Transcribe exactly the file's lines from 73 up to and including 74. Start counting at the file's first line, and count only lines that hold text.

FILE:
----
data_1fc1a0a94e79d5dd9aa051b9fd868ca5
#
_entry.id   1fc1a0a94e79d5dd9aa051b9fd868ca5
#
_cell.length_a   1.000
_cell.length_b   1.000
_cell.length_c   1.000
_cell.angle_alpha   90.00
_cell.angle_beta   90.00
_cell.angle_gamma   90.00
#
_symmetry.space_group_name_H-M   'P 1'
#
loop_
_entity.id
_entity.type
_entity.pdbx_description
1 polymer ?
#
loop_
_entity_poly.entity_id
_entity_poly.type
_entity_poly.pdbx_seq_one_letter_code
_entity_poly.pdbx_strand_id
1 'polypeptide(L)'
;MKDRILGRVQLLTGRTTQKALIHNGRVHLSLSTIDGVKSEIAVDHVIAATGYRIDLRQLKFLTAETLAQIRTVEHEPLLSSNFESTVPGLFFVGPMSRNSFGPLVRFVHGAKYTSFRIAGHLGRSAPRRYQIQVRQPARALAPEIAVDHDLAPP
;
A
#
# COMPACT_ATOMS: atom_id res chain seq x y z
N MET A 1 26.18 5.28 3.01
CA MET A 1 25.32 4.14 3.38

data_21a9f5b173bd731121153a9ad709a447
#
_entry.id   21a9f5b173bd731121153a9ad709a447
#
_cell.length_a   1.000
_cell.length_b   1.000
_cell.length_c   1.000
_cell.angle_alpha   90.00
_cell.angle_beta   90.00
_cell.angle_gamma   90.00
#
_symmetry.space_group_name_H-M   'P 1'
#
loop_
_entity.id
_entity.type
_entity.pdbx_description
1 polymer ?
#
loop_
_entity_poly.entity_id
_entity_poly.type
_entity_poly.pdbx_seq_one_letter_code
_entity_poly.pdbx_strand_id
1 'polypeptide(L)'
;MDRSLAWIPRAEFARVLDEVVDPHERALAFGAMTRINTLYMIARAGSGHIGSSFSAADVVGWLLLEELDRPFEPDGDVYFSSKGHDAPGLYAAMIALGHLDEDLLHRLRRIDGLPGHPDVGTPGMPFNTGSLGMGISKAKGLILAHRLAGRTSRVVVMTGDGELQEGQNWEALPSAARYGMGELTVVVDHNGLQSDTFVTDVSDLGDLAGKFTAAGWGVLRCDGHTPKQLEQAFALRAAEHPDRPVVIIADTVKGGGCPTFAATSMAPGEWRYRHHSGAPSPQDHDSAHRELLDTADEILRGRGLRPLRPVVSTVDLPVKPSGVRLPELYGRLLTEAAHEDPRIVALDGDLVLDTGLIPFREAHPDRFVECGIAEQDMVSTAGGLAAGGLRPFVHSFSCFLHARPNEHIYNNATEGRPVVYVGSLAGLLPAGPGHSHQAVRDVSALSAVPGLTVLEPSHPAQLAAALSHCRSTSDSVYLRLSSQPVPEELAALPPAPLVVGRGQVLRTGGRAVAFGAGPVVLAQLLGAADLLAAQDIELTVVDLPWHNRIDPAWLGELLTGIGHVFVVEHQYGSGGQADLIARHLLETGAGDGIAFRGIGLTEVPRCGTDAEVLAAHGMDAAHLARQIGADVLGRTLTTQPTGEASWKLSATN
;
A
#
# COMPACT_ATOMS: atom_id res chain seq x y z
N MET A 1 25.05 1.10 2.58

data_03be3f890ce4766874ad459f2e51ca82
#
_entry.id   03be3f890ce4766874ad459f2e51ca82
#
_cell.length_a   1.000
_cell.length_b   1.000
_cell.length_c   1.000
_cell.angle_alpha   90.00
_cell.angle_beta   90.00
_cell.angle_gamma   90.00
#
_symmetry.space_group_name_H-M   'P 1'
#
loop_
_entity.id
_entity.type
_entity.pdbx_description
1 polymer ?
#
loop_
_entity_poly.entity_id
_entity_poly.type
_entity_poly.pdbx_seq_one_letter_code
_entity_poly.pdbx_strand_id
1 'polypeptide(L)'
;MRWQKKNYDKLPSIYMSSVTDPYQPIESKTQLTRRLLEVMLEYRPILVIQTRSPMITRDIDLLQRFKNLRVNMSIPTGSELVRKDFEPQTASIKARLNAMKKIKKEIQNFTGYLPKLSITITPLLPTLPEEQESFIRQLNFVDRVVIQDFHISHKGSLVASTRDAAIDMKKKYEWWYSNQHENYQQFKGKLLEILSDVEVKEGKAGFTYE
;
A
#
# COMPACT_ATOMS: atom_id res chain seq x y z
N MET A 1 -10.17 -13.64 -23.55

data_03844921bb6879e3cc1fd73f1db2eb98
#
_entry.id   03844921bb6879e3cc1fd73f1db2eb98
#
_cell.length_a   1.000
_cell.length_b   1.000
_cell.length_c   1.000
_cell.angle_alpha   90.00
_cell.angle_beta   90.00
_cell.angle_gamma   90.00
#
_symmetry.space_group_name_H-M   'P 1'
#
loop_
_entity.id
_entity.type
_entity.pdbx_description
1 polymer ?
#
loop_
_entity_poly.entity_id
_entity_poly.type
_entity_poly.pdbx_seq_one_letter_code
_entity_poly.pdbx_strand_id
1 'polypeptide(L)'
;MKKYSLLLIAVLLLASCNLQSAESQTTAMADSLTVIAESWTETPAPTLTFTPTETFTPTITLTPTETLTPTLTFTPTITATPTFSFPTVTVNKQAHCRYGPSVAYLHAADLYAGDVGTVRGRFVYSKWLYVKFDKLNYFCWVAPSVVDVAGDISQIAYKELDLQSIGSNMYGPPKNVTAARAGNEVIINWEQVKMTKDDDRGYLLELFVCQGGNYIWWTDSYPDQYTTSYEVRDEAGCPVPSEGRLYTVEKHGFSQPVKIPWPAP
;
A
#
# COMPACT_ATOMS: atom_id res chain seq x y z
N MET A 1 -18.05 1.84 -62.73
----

_cell.angle_gamma   90.00
#